The Roosters's forward is an undoubted toiler.
Not the big name at the Roosters, he has been a consistent force in 2022, running hard and picking up a mountain of post-contact metres.
What is possibly most impressive about Liu has been his ability to play in the front row, at lock and in the second row.
There is no doubt the Titans have picked up a great signing in the shape of Liu for 2022.
Aaron Woods (Cronulla Sharks)
1133 post-contact metres, 2687 total metres (42.166%)
Woods is the real surprise figure on this list. The Cronulla forward gets a bad wrap from NRL fans and punters as to his style, but the stats prove a lot differently.
When it comes to running the ball into the line, few do it better than Woods.
All Run Metres
It comes down to his style and the leg drive he is able to create, which often leaves opposition defences needing more power in an attempt to stop Woods, let alone drive him back or to the ground.
He may not have a contract for 2022, but there are plenty of teams who could do worse than picking up Woods.
Shaun Lane (Parramatta Eels)
1138 post-contact metres, 2644 total metres (43.041%)
Lane has a monumentally large advantage when it comes to post-contact yardage - his height.
One of the tallest second-rowers in the competition and built like a human house, Lane is an incredibly difficult figure to tackle.
That's proven in other statistical areas, with a handful of line breaks and offloads.
While he only averaged a tick over 100 metres per game during the regular season, every carry was incredibly effective and he played a big role in Parramatta ending up in the top six.
Payne Haas (Brisbane Broncos)
1485 post-contact metres, 3361 total metres (44.183%)
Widely regarded as the best young forward in the game, if not the best forward in the game, it's little surprise to see Haas so far up this list.
Haas, who has already played for New South Wales despite his age, has more post-contact metres than any other forward this season, and with the third best percentage, it's clear to see he is putting his enormous frame to good use.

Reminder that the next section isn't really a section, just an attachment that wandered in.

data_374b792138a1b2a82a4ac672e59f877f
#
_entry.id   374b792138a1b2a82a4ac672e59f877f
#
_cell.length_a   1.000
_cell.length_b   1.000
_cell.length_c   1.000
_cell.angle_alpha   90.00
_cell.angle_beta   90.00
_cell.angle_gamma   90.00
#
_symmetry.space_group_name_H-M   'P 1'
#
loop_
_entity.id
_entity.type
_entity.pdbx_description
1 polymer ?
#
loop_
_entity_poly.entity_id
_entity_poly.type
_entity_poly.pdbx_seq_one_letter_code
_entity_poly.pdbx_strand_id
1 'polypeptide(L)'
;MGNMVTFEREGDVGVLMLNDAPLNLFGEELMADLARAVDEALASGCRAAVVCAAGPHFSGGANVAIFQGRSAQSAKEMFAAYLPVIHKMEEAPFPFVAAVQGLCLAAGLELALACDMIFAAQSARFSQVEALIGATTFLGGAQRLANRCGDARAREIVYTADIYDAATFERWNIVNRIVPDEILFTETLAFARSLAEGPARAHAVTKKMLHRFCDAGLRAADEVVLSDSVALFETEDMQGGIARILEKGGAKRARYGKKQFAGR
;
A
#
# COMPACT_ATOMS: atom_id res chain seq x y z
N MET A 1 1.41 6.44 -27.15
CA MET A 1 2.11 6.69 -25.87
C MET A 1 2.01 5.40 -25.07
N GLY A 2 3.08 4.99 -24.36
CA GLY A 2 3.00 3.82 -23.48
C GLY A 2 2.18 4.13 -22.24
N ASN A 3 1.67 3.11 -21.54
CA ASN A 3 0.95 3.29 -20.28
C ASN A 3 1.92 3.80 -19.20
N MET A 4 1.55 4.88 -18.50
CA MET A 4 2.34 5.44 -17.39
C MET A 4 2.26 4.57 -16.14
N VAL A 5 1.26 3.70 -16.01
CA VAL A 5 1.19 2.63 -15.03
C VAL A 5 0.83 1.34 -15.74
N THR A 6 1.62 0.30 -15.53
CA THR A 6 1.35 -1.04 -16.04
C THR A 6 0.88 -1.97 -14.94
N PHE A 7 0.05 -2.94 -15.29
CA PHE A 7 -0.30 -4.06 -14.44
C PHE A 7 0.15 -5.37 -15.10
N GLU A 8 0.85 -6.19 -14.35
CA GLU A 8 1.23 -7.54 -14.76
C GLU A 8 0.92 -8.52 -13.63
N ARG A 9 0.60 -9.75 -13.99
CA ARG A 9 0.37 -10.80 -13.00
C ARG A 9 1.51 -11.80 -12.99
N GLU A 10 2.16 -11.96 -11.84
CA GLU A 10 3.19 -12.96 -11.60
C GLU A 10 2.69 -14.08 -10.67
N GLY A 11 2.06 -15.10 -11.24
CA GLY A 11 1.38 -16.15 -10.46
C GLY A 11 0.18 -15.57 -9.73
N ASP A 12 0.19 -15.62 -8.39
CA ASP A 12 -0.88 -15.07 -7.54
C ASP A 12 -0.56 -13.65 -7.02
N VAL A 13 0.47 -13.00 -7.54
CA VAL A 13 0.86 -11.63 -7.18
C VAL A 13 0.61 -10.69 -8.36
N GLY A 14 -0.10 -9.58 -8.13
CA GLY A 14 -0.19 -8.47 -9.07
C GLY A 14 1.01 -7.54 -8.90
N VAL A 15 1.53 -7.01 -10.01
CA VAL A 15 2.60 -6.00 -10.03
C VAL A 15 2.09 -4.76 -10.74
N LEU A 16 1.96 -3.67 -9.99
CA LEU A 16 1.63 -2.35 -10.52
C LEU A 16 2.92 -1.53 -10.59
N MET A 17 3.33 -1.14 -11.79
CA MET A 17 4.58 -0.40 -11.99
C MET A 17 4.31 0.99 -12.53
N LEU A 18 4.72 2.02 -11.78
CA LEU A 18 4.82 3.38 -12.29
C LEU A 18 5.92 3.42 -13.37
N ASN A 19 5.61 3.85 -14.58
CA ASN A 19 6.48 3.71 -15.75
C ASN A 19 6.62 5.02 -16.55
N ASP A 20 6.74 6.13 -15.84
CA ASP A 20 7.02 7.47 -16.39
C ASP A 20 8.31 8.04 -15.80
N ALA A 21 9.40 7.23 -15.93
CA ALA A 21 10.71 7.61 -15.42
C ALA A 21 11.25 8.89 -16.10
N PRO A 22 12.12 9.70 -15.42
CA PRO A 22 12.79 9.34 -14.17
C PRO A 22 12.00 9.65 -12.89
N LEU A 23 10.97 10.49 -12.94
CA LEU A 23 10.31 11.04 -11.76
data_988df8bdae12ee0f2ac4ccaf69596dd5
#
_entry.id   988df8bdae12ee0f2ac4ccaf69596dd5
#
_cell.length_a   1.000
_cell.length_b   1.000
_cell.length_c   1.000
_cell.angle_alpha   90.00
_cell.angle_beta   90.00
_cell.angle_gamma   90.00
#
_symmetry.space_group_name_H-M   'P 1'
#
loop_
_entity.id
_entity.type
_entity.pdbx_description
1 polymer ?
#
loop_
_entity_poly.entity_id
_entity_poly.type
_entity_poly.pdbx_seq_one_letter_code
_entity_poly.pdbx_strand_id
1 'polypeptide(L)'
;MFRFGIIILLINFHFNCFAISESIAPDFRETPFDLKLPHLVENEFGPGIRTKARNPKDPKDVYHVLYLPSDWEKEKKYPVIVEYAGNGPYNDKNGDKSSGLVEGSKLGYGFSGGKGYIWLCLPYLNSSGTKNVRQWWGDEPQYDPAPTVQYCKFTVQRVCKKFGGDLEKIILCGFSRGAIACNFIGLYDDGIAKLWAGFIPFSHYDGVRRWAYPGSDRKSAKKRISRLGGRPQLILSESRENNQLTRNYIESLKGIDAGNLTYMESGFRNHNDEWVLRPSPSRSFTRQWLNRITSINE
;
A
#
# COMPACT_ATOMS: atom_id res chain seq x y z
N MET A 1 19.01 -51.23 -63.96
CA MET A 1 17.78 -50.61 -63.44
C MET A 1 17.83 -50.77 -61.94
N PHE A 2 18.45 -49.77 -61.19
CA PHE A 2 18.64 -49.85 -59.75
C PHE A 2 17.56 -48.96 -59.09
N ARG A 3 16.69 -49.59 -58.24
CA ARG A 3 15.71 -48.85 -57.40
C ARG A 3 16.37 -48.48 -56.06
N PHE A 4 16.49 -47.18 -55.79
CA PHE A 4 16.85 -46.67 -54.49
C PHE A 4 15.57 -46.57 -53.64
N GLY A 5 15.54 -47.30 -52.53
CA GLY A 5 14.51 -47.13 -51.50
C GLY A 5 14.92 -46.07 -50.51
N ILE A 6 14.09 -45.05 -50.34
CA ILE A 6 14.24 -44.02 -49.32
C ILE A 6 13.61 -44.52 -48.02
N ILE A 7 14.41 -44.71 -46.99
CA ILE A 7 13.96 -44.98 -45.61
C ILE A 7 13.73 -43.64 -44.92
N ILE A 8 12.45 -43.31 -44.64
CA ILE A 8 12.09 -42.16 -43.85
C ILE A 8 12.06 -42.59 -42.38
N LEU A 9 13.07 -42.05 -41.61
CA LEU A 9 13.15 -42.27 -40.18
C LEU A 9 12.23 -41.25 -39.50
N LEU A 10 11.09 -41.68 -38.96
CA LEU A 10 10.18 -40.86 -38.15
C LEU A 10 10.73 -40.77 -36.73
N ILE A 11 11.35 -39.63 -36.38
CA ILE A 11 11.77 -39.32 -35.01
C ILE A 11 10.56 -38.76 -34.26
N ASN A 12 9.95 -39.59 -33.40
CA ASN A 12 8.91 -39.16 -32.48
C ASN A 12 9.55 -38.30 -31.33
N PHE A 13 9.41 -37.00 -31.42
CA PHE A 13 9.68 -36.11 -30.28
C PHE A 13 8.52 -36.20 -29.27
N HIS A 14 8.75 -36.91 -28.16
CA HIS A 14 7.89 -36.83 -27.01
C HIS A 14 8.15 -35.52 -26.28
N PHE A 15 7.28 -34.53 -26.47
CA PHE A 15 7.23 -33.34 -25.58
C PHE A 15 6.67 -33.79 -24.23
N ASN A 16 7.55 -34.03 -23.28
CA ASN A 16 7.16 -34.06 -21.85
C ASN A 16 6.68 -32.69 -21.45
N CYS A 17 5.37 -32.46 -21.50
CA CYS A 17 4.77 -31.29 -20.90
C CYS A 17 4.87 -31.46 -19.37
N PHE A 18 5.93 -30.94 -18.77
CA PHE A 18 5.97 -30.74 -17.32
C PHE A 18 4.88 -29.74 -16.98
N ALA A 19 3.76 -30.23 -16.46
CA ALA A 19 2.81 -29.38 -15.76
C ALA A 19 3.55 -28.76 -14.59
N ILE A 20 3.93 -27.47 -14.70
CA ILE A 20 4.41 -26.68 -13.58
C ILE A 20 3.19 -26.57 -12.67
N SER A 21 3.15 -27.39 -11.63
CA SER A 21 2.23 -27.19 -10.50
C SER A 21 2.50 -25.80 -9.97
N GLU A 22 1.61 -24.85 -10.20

All Run Metres
If you were picking a team to play for your life based on current form, Haas would be the first forward picked - of that there can be no doubt.
His prolific input, big minutes and incredible ability to break the line are just some of the key factors he brings, and he will be the key man in Brisbane's 2022 rebuild.
Keaon Koloamatangi (South Sydney Rabbitohs)
1191 post-contact metres, 2693 total metres (44.226%)
The South Sydney forward may be the second surprise name on this list, but his ball-running on the edge for the cardinal and myrtle has been simply stunning.
It's hard to argue 2021 has been anything other than a breakout year for the 23-year-old.
Almost 45 per cent of his running metres coming as post-contact yards show just how dominant he has been on the edge, and as part of the dangerous Rabbitohs edge, it's not difficult to understand why Latrell Mitchell, Damien Cook and Cody Walker have had oodles of time to work with on that side of the field in setting up Alex Johnston for a seemingly never-ending barrage of tries.
Addin Fonua-Blake (New Zealand Warriors)
1124 post-contact metres, 2409 total metres (46.658%)
It's not an enormous surprise one of the best forwards in the game resides at the top of the list.
Fonua-Blake has been simply exceptional when it comes leading the Warriors' pack throughout the season. It's arguable to say no player was missed more than the star Manly recruit when he was out injured this year.
All Run Metres
While playing all 24 games may not have had the Warriors making the finals, it certainly would have improved their chances of squeezing into the bottom of the top eight.
A tough nut to tackle, it's certainly no fault of Fonua-Blake that the side failed to come away with more wins.
The full list
|Martin Taupau||Sea Eagles||1253||3592||34.883%|
|Reuben Garrick||Sea Eagles||1012||3796||26.660%|